Thus, he always balanced off his encouraging words by gently pointing out - in words, euphemisms even, guaranteed not to give offense to his hosts, Palestinian as well as Israeli - where they needed to do their part in the peace process, such as, in effect, not to foster and support violence and terrorism, not to stick to pre-determined and basically unrealistic demands, not to continue harboring grudges, to look forward instead of harping on the past.]


But the image and the message people will carry from his visit may have more to do with scarves than speeches.

In Bethlehem, during a long evening event at the Aida Refugee Camp, the Pope expressed sympathy for the suffering of families who have been divided and uprooted since the 1948 war that established the country of Israel and dispossessed many Palestinians of their homes.

However, he carefully avoided direct comments on the right of return, the principle that Palestinian refugees have a right to regain possession of their ancestral homes. The issue is an explosive and difficult one in peace talks, in part because of the practical difficulties involved.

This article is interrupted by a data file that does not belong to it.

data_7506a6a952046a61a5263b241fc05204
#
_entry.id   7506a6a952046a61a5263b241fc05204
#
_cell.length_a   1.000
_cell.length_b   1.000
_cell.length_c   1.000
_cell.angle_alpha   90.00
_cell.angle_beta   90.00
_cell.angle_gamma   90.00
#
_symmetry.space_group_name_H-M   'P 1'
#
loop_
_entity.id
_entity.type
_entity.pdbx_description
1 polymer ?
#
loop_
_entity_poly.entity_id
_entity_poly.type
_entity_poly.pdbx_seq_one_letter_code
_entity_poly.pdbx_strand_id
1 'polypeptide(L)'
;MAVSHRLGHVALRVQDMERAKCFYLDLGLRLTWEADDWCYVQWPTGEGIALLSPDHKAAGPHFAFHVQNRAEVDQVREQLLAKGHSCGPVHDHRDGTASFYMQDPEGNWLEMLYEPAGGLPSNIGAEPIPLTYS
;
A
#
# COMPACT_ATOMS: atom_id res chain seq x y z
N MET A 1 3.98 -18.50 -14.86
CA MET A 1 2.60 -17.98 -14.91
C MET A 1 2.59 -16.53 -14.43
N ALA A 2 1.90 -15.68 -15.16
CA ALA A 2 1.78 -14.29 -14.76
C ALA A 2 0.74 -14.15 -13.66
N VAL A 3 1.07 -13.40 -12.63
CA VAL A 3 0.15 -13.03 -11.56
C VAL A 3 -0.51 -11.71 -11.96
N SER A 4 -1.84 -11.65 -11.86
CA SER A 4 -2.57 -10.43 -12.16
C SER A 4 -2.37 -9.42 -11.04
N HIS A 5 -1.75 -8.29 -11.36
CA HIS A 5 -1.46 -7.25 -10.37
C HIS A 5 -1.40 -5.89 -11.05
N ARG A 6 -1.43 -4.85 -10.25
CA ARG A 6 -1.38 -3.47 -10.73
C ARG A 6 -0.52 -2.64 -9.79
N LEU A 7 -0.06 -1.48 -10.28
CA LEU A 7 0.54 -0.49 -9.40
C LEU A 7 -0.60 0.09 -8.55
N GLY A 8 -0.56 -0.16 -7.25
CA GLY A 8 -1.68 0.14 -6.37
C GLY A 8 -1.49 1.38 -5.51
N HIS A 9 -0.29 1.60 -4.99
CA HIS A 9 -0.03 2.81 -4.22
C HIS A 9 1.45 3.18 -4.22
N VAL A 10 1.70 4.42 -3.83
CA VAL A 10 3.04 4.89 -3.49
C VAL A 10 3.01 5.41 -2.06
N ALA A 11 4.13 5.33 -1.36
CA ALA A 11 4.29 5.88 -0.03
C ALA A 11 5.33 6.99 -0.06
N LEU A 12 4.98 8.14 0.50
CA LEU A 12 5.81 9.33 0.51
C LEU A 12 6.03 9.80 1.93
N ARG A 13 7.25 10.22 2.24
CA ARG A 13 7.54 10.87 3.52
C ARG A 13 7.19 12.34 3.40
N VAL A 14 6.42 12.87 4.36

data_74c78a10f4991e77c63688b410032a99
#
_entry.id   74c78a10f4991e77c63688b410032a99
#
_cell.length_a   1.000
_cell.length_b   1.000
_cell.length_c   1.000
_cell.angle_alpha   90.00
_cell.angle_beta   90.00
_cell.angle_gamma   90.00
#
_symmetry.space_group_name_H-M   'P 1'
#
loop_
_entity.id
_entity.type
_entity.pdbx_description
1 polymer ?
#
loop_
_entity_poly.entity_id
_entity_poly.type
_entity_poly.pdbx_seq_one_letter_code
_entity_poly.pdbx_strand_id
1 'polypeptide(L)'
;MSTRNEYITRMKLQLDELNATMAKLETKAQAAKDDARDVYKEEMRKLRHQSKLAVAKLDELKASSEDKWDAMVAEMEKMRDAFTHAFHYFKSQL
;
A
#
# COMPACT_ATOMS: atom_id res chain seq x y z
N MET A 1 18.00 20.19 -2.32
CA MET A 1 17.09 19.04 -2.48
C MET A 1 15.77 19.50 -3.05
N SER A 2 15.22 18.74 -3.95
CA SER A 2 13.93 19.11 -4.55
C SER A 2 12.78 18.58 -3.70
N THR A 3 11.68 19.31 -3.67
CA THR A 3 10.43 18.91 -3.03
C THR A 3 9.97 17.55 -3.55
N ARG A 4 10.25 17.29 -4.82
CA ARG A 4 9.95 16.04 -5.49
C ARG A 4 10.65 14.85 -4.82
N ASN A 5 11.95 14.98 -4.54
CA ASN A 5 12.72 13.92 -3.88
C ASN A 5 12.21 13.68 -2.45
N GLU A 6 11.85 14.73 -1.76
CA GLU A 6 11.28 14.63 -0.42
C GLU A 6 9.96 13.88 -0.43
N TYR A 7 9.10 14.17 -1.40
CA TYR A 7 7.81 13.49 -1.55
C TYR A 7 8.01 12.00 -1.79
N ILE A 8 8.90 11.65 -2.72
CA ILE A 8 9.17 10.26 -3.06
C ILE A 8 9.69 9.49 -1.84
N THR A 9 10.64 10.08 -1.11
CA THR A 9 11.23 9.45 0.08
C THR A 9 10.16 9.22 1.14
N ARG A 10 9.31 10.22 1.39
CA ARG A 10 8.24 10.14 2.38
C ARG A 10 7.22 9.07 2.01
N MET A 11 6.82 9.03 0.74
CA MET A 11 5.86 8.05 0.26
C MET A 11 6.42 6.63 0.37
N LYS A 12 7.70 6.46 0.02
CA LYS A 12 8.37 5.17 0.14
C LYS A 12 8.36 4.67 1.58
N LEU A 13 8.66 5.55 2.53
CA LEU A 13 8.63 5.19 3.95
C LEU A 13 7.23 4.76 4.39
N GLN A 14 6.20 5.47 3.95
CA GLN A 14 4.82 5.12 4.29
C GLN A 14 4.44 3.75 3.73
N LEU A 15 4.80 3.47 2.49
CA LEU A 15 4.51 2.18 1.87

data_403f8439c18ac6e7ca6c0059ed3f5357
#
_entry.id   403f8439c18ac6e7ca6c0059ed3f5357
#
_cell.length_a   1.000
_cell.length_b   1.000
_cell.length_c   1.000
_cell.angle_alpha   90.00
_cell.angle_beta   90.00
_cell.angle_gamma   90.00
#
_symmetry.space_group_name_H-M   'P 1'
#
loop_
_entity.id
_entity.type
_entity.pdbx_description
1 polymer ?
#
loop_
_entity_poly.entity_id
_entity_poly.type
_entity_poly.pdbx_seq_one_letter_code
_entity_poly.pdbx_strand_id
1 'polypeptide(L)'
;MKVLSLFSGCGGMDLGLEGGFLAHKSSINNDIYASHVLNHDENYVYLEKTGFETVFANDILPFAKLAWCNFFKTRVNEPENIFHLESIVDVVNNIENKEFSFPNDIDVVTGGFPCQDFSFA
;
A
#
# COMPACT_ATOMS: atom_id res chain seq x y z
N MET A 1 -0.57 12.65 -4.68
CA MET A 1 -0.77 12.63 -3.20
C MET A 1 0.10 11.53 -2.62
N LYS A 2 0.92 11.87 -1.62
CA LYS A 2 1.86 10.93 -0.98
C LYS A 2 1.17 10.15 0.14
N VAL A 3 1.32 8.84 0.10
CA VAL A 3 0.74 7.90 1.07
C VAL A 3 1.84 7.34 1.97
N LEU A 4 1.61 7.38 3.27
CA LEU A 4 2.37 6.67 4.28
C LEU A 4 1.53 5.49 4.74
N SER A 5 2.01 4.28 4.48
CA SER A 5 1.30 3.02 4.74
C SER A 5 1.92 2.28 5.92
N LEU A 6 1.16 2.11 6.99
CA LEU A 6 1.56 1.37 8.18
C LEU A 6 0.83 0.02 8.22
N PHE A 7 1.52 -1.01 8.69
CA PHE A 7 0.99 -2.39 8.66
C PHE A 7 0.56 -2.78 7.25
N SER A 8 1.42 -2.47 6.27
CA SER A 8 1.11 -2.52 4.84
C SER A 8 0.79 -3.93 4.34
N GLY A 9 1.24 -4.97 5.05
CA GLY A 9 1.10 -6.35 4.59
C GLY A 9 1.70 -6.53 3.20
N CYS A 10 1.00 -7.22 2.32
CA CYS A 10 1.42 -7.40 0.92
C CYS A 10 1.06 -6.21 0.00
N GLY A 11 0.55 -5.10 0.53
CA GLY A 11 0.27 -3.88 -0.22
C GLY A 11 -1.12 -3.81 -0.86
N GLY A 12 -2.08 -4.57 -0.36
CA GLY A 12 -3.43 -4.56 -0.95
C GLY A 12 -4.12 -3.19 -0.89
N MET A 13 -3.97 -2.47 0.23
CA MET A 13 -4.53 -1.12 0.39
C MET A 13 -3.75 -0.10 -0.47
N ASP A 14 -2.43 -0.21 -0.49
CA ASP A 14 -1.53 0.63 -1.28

The Vatican has generally steered clear of the issue in recent years, though Church officials have suggested on occasion that some form of compensation for those who lost homes might be a fair settlement.

But at the Aida camp, ringed by banners reading "No justice without return home," the sentiment was decidedly more uncompromising.

When the event drew to a close, Palestinian officials announced they had a special gift for the Pontiff: a "scarf of return," designed and embroidered by Palestinian artists.

Lest anyone miss the point, the scarf was full of symbols:

-- The "key of return," symbolizing the keys many Palestinians still keep to their old homes.

-- The papal keys, implying the Pope had the moral authority to make a difference on the issue in the international arena.

-- Images of the Star of Bethlehem, the Dome of the Rock and the Church of the Nativity, "to express the unity of the Palestinian people and Jerusalem as the capital of Palestine."

While Vatican diplomats would have winced at a papal endorsement of all those concepts, the Pope had no problem accepting the gift. As he stood up and smiled broadly, a Palestinian placed the scarf around his shoulders, and he wore it during the rest of the program.

The moment drew some of the loudest cheers of the evening.

The Pope had an earlier scarf experience in Jordan, where he was presented by Melkite Catholics with a kaffiyeh, also known in Jordan as a "shmagh," the red-and-white-checked head scarf that in some parts of the Mideast is associated with Hamas and other militant groups.

The photo of the Pope in the "shmagh" landed on the front pages of Jordanian newspapers the next day. A few days later, children greeting the Pope at the Latin patriarchate school in Bethlehem already had that picture on their T-shirts.